The missing housing boom
The real estate market should be experiencing a boom — but it's not. In fact, the U.S. housing market has been stagnant for the last 3 years and is beginning to turn lower, data shows.
Why it matters: Anyone who bought residential property in the last 40 years, even at the height of a bubble, has been able to count on rising home values. But those days may be over: Real estate prices have far outpaced incomes and lost their correlation to them.
- For typical homeowners, "wealth will not increase as fast as it did in previous years, as on average the growth in property prices is close to an end," Maciej Skoczek, real estate analyst at UBS Global Wealth Management, tells Axios.
- "Those who buy a city apartment at current high valuations are likely to have to adjust to a lengthy lean period."
Why there should be a boom: The generation that's reaching prime home-buying age is large by historic measures; mortgage rates are near historic lows; housing price growth has slowed to a standstill; the unemployment rate is the lowest it has been in 50 years; and wages are rising at the fastest pace in a decade.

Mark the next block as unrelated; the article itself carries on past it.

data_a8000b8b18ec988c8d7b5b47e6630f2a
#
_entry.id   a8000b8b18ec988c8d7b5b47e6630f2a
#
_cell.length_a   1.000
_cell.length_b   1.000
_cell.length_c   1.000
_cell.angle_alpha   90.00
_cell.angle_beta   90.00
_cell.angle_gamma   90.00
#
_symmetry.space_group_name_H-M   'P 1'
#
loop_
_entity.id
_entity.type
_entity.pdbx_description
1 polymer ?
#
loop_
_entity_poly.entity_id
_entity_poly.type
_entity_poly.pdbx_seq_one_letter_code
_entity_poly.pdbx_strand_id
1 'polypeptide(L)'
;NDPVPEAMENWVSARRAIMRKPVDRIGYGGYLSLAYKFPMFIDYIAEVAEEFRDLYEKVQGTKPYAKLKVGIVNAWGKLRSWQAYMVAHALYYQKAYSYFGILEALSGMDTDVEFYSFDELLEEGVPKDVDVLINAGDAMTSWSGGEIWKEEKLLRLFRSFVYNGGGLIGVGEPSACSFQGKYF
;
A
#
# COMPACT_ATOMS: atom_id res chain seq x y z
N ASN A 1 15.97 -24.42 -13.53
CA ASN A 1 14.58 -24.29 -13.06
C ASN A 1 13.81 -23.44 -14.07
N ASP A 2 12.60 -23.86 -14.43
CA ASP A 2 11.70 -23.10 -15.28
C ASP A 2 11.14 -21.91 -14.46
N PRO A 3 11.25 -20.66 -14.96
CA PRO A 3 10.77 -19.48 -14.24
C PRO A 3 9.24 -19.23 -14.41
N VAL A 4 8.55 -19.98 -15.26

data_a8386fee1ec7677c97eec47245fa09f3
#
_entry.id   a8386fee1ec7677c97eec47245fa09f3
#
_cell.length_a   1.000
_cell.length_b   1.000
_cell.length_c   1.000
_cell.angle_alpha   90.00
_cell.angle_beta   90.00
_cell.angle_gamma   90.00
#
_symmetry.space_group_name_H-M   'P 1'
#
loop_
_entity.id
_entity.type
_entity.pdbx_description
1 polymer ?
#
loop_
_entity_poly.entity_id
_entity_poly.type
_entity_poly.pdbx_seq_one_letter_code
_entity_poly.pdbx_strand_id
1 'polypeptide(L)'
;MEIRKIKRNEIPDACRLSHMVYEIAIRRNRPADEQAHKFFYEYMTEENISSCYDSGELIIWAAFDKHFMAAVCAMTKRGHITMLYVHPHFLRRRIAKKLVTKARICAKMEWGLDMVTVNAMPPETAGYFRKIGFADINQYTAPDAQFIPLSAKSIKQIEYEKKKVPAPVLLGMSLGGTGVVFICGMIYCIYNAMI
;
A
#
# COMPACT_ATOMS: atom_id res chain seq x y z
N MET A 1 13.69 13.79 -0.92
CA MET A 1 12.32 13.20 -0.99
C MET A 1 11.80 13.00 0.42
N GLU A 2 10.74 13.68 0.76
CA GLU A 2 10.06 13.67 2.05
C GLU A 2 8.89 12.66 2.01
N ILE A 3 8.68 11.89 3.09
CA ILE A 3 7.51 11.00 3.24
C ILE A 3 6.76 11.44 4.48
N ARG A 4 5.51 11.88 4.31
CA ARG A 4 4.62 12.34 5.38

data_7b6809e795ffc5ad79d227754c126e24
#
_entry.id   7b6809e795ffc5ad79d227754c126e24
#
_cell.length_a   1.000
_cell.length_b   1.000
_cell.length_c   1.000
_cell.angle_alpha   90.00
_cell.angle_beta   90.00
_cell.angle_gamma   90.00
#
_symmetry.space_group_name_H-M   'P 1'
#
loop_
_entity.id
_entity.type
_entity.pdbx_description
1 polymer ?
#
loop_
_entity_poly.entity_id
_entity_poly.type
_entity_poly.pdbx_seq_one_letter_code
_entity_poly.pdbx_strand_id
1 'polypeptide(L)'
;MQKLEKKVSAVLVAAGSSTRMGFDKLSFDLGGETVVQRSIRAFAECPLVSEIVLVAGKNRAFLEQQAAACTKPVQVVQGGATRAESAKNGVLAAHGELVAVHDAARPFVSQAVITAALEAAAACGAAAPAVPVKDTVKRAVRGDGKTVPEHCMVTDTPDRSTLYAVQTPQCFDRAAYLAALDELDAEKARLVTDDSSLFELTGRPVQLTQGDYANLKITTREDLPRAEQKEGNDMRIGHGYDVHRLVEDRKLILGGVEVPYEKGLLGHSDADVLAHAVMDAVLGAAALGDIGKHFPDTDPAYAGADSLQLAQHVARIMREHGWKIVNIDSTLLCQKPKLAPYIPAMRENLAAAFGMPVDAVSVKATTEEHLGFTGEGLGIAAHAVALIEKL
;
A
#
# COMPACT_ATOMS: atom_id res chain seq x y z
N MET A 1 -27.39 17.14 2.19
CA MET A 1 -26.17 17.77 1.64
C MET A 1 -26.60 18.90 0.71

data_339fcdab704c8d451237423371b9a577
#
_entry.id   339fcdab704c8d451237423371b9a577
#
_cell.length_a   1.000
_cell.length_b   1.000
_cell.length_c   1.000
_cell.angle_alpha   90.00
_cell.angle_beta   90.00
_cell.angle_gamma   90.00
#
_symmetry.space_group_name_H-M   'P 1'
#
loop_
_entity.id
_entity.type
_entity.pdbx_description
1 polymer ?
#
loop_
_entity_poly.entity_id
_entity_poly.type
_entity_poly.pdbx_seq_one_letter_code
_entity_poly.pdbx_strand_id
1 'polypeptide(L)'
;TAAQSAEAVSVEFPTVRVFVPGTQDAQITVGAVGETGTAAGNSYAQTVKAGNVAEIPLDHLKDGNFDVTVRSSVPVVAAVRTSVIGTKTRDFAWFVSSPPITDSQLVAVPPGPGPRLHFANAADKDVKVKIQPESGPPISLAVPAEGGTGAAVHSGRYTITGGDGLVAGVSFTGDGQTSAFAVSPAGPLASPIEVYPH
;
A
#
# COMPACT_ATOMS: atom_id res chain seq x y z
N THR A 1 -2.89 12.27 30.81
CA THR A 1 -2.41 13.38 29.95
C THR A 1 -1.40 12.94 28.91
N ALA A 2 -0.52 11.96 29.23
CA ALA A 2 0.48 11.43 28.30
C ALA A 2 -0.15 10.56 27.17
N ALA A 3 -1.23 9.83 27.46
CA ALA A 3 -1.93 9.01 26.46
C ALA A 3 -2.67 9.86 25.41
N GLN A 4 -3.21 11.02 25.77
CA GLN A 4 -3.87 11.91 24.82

What's happening instead: There is a serious lack of qualified and/or interested buyers. And even with ultra-low mortgage rates, prices are not falling enough to bring in new customers.
- There are also meaningful changes in the makeup of the prime-age potential homebuyers — who now have more debt than ever, are more likely than before to live with their parents, and are reconsidering the attractiveness of a mortgage.
And there's an inventory problem. Not enough affordable single-family homes are being constructed, and builders are focusing their efforts on large, expensive projects, Robert Dietz, chief economist for the National Association of Home Builders, argues.
- Declining worker productivity, labor shortages, and regulatory costs also are putting a dent in housing supply.
- As older, more skilled workers retire and younger, less skilled builders take their place, this problem is likely to get worse.
- "I’ve told the industry we’re going to see worker productivity go down before it goes up," Dietz says.
The combination of inflated prices and overburdened Americans has translated to fewer home sales today than in the year 2000, Lawrence Yun, chief economist at the National Association of Realtors, notes.
- "We take a survey of consumers and ask the question, 'Is it a good time to buy?' The number of people who say it’s a good time has overall been turning down."
The bottom line: The world is changing. It's "the end of the boom," Skoczek says.